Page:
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NILES Study finds low risk of West Nile at sites



Published: Tue, June 12, 2001 @ 12:00 a.m.



Health officials did recommend mosquito control at the Fairhaven and middle school sites, however.

By DENISE DICK

VINDICATOR TRUMBULL STAFF

NILES -- There are more than three times the number of mosquitoes at the site for a new middle school than at Fairhaven School property, a study reports, but more of a species known to carry the deadly West Nile Virus inhabits the Fairhaven site.

The study concludes, however, that "the risk of infection with any mosquito-borne virus at the survey locations appears to be low."

Officials from the Ohio Department of Health's vector-borne disease program collected mosquitoes May 31 through June 1 at Brynhyfryd Park and Fairhaven School property for a survey.

The results were released Monday.

No cases of West Nile Virus have been reported in Ohio.

Findings: Both sites are adjacent to a flood plain and will be subjected to an influx of human-biting mosquitoes during wet periods, the survey concludes.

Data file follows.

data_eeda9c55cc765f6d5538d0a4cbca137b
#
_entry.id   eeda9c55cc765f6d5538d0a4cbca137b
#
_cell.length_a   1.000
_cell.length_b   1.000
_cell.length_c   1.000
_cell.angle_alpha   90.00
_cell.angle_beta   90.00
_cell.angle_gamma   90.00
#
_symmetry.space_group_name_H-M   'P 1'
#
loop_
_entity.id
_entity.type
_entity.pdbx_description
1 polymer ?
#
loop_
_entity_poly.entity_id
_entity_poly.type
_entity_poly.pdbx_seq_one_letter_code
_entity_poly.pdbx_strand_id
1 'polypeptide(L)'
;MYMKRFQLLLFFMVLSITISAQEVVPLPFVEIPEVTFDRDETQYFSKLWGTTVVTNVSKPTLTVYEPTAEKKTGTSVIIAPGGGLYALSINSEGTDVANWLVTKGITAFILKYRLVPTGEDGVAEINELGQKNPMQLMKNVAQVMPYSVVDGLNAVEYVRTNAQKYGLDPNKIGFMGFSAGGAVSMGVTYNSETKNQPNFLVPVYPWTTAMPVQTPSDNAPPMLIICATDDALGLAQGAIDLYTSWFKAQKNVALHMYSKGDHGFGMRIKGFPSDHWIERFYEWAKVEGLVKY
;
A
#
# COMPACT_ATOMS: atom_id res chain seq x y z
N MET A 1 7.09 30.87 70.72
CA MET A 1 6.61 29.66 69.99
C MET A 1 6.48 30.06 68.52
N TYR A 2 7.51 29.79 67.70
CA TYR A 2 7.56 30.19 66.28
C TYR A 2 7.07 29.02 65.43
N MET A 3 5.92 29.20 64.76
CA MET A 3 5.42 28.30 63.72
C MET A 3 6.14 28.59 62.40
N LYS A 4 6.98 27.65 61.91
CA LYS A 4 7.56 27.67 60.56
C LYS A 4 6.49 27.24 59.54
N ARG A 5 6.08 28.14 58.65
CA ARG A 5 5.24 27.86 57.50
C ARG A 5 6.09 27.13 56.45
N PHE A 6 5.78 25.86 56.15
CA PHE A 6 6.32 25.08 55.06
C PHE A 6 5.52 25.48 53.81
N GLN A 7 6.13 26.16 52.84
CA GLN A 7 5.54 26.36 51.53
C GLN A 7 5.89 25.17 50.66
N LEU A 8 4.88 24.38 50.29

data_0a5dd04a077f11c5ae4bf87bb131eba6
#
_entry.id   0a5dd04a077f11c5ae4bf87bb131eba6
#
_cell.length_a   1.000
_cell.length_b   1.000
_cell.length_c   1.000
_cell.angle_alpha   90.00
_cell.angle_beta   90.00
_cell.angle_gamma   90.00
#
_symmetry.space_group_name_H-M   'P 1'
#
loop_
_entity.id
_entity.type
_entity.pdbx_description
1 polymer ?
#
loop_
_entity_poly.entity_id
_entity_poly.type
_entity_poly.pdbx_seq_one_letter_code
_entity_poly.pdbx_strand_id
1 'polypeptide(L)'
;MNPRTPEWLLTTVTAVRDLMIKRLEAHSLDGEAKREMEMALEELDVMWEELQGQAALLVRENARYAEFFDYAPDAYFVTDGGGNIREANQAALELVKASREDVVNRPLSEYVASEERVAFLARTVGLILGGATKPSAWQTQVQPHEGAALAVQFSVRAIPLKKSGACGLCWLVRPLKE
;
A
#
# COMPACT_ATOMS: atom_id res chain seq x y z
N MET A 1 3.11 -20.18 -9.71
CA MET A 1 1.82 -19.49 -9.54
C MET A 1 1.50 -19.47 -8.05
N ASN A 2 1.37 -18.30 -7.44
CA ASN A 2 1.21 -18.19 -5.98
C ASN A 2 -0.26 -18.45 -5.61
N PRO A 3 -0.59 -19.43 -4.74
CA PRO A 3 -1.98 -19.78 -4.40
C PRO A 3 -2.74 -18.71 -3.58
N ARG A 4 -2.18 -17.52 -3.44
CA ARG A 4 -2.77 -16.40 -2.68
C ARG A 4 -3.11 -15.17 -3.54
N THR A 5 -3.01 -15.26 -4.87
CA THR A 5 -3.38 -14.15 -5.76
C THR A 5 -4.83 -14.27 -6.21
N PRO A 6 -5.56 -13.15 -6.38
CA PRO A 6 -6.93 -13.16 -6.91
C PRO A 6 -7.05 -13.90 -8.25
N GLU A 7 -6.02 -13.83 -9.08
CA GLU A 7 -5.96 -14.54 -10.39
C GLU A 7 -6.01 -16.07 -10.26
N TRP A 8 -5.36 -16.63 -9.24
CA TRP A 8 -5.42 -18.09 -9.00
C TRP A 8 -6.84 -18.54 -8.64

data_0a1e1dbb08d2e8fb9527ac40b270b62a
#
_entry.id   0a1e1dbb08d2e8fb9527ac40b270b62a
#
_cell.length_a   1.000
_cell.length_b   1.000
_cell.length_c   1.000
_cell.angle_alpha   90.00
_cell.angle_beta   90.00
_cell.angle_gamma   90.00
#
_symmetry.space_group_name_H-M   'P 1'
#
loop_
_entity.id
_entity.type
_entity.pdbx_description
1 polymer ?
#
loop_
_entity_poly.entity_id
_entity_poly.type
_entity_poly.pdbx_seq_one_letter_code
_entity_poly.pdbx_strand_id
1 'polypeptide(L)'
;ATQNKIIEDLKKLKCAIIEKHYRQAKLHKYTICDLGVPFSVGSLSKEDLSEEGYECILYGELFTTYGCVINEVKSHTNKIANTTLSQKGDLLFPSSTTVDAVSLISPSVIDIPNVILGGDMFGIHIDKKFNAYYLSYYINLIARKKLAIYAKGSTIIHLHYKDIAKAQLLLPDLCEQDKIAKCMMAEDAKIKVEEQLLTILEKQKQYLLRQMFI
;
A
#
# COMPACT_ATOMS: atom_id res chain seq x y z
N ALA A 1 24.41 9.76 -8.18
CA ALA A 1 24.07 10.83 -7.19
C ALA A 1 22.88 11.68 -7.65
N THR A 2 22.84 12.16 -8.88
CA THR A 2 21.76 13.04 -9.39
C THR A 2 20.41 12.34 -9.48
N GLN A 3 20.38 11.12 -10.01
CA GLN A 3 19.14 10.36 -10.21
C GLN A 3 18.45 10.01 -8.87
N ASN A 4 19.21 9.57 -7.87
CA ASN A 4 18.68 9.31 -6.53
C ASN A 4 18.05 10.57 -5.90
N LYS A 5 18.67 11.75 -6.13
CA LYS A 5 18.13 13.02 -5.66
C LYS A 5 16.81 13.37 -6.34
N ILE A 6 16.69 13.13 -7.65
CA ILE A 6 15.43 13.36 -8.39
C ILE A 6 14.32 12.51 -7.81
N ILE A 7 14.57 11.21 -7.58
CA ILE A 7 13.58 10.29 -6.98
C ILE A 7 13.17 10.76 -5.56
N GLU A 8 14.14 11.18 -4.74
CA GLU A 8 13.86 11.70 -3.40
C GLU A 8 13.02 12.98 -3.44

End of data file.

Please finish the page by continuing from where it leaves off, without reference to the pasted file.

It compared the number of the pests captured at each site to determine if the bugs present a potential health risk or are merely a nuisance.

"As a general rule, a count of 25 or more female mosquitoes per trap-night is justification for mosquito control," Dr. Richard Berry of ODH wrote. "The average numbers captured per trap were 81 at the Fairhaven School and 282 for the proposed middle school site."

None of the bugs trapped at the site where the middle school is to be built is considered a principal disease-transmitter.

The school is expected to open in fall 2002.

The survey also found that more of a species of mosquito that has been known to transmit West Nile in wild bird populations were found at Fairhaven than at the new school site by a ratio of 14 to 1.

Recommendations: The report does suggest mosquito control at both sites.

It recommends maintenance of areas where mosquitoes breed, such as disposal sites for old tires, and that the city spray.

It also suggests a citywide survey for mosquito breeding habits and that mosquitoes be trapped and sent to ODH for continued monitoring.

Concerns: The city's health department requested the survey, which was done at no cost to the city, after Audrey and George John, who volunteer at the Niles Historical Society's Ward-Thomas House near the middle school site, voiced fears of West Nile Virus and other diseases transmitted by mosquitoes.

"Whether it's West Nile Virus or a pest mosquito, it certainly is a problem," Audrey John said at a health board meeting Monday.

Michael Burke, director of environmental health, said the health board will review the report and make recommendations.




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